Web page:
KOLKATA (miningweekly.com) - The Steel Authority of India Limited (SAIL) was seeking security assistance from the Indian government’s federal paramilitary forces as a condition for restarting the development of the 500-million-ton Rowghat iron-ore reserves in the central Indian province of Chhattisgarh.
Confirming the development, a SAIL official said that the company had held talks with the Home Ministry seeking the deployment of the Central Reserve Police Force (CRPF) at Rowghat where development of the reserves had been halted in the face of threats and violence by ultraleft-wing extremists.
Large contingents of CRPF personnel were already engaged in fighting the extremists in several eastern and central Indian provinces, including Chhattisgarh.
SAIL, the country’s largest integrated steel producer, planned an investment of $600-million to develop the Rowghat reserves to produce 14-million tons a year of ore. Production had been scheduled to start in 2015, but the company temporarily scrapped the project last year following blockades at the project site by extremists, which drove out contractors and vendors.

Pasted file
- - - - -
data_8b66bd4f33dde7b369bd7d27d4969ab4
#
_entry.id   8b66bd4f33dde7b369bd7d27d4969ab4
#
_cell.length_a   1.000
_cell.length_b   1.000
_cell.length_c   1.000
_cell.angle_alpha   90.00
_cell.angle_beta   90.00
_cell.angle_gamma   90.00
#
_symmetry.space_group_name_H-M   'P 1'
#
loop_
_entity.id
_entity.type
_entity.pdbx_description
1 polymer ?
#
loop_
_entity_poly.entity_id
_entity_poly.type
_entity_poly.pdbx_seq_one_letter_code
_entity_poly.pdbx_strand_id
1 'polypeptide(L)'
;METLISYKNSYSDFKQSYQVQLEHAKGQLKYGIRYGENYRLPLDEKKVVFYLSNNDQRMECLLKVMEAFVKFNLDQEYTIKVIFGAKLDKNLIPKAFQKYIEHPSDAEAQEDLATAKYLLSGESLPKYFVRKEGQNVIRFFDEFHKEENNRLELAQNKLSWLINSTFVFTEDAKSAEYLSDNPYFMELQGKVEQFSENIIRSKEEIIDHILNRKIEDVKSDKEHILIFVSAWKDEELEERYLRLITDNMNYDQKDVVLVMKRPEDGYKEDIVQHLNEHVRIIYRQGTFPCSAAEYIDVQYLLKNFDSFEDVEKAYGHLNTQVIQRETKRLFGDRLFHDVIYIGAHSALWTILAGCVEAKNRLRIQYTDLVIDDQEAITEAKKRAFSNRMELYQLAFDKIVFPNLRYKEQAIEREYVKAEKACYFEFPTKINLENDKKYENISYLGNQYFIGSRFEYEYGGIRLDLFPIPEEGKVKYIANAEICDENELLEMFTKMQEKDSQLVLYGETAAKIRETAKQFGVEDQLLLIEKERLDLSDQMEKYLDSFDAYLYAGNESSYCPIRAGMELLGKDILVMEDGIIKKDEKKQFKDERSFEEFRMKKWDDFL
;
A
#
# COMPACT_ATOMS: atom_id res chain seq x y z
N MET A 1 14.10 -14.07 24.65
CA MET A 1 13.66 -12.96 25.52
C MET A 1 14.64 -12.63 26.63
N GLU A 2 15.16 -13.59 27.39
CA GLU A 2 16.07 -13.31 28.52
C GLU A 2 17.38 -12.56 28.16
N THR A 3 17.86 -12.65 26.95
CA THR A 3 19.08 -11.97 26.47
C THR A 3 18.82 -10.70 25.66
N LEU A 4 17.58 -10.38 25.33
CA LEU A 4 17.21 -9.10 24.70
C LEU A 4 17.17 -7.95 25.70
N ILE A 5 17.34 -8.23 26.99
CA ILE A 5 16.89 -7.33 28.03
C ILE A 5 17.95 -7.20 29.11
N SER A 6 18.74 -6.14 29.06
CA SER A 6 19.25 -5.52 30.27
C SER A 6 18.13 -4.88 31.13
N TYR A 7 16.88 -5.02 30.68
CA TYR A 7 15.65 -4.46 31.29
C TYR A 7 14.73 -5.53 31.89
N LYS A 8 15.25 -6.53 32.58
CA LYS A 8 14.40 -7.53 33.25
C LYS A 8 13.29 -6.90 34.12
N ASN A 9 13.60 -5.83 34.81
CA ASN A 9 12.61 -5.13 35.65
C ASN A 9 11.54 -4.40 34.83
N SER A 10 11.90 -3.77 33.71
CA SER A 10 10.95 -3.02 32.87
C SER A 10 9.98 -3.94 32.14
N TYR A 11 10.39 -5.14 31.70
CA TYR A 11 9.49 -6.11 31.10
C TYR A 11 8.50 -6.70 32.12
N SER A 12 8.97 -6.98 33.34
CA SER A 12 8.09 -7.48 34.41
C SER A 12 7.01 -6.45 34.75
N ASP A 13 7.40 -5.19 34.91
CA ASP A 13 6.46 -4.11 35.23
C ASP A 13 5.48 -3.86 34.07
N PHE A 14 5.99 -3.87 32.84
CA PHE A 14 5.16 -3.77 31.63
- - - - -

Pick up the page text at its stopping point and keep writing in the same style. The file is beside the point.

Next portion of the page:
However, no new timeline for completion of the project had been set and any new schedule would depend on the Home Ministry’s response to the request for security from paramiliatry forces, company officials said.
The possibility of contract mining for Rowghat would also be considered once security issues were sorted out, the officials said.
Earlier this year, SAIL hosted a preliminary conference seeking contract miners. The event was attended by 25 Indian and international mining companies who were keen to develop the reserve based on 100% offtake by SAIL, at prescribed prices.
The Rowghat reserves were a critical raw material source for SAIL’s Bhilai steel plant, in Chhattisgarh, where production is being expanded from 3.7-million tons a year to six-million tons a year. The plant was currently fed by the company’s mine at Dalli Rajhara which supplies nine-million tons a year of ore but reserves here are fast being depleted and would last for another five to six years at the most.